Then there is “The Bottle Let Me Down”. It’s a cover of the Merle Haggard classic, with a slower, bluesy slant. There are some really great horns in this version. It’s not my thing personally, since I like the more country versions, but if you like soul and blues music, check this one out. “Daddy Loved the Lord” is one of my favorite songs off the album. It’s got some awesome piano in it for starters, even a solo. The actual lyrics are all about how a family split up due to a father who was a drug addict and alcoholic. He was religious, but he still couldn’t love his family enough to keep them all together. “East Side” isn’t my favorite song off of the album, but it has a nice theme behind it. The main character pledges to be there for a troubled movie star whom he loves, regardless of whether her troubles are of her own making, or just those of the fast changes of life.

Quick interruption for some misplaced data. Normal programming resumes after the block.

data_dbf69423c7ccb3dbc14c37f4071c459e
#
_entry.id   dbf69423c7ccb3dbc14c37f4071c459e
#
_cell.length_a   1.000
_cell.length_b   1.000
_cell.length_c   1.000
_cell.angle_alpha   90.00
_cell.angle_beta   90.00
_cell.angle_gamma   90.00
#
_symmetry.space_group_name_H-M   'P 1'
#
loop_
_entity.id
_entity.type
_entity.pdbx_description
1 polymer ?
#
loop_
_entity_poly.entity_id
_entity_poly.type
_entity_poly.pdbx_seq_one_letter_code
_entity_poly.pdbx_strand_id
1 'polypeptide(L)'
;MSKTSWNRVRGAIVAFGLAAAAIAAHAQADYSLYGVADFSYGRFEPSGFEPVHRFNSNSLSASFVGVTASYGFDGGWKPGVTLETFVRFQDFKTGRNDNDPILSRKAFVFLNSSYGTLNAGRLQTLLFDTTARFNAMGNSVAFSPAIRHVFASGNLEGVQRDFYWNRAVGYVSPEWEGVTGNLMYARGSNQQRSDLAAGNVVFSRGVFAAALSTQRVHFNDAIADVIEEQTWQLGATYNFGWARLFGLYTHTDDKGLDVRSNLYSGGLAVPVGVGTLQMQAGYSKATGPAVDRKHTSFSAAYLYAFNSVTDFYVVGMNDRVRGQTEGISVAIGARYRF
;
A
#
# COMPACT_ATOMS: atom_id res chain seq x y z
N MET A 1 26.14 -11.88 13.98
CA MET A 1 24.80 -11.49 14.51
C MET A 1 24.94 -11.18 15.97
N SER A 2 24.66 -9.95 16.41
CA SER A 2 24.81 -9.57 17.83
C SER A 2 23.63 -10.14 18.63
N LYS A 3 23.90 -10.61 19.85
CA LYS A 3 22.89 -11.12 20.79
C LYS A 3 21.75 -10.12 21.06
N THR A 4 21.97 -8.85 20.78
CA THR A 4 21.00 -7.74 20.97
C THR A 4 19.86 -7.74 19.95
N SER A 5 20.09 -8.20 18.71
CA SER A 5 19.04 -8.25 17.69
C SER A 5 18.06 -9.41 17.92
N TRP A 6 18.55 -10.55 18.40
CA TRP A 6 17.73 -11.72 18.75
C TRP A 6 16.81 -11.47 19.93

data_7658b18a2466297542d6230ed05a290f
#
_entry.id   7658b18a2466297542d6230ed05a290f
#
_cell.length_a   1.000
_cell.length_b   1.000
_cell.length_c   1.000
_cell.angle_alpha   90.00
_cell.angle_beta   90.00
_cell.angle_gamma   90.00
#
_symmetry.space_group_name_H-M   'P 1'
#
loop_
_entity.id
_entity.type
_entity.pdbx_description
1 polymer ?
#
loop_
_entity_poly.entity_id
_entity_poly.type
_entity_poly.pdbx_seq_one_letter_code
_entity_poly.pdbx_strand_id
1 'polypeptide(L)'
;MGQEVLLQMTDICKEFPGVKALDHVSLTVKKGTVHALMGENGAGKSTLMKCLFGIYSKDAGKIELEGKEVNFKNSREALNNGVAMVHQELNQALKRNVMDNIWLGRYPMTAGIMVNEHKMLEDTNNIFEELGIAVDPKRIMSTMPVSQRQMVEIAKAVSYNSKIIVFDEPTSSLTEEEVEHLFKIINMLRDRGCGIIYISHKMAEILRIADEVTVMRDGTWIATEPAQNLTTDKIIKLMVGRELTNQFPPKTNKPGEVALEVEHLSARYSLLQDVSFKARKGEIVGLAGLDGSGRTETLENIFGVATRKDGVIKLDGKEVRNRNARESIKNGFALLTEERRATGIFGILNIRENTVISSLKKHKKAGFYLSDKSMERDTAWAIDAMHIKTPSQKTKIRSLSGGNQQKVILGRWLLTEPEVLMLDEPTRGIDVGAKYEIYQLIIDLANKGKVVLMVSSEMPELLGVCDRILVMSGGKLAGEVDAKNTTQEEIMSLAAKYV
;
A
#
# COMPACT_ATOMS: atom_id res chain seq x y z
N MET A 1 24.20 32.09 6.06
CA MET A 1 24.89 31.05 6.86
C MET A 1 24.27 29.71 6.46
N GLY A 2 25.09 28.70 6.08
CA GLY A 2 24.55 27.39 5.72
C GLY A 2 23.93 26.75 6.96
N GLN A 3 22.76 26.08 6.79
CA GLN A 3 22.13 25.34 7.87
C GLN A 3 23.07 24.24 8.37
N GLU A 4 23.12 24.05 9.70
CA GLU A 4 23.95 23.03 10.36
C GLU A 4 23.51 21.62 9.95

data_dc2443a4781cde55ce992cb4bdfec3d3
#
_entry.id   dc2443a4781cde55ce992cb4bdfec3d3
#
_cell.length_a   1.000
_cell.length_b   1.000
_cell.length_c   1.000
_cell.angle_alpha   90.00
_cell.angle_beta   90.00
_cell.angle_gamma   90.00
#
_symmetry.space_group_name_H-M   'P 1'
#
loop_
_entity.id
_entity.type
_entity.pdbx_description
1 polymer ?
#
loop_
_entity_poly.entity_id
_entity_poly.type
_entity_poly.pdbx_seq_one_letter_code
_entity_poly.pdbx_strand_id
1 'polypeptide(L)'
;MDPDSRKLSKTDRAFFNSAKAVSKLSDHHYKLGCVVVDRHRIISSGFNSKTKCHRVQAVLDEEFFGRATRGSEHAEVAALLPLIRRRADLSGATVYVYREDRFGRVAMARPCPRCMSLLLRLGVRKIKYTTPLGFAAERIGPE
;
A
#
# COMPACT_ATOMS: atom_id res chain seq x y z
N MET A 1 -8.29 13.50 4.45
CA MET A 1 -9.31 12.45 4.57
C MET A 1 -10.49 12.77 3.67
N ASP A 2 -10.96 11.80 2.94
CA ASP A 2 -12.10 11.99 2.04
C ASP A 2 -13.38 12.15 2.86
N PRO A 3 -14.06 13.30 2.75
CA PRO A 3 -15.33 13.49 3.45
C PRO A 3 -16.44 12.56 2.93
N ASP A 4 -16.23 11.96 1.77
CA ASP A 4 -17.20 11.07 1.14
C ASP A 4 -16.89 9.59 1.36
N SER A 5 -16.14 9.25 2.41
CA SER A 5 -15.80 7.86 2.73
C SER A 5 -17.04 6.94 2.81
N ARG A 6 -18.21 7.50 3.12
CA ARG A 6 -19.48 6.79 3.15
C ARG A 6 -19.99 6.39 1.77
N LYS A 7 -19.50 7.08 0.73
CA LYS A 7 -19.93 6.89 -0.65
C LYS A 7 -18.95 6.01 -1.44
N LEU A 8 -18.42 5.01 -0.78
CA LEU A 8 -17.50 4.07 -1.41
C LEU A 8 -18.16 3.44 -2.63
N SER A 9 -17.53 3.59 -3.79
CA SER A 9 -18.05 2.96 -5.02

“Shit Just Got Real” stands out right away due to the driving guitars and tempo. It’s a breakup song, where the main character is just tired of his life. He’s sick of being busy, is resigned to the fact that his wife threatens to leave him for being an alcoholic, and all he wants is just the money to pay his bills. This song’s instrumentation is great, with some very well-done guitar play. Once again, Hobbs skillfully portrays world-weariness. I love these kinds of songs from him.
I noticed the fiddle on the next song right away. “Are You Going to Tennessee?” is forgettable, other than that. It tells the story of a man who just wants to go to Tennessee where he could feel like he belonged, and not have to think about anything. The man is a musician, so it makes sense, but the theme of wanting to escape is a bit old at this point.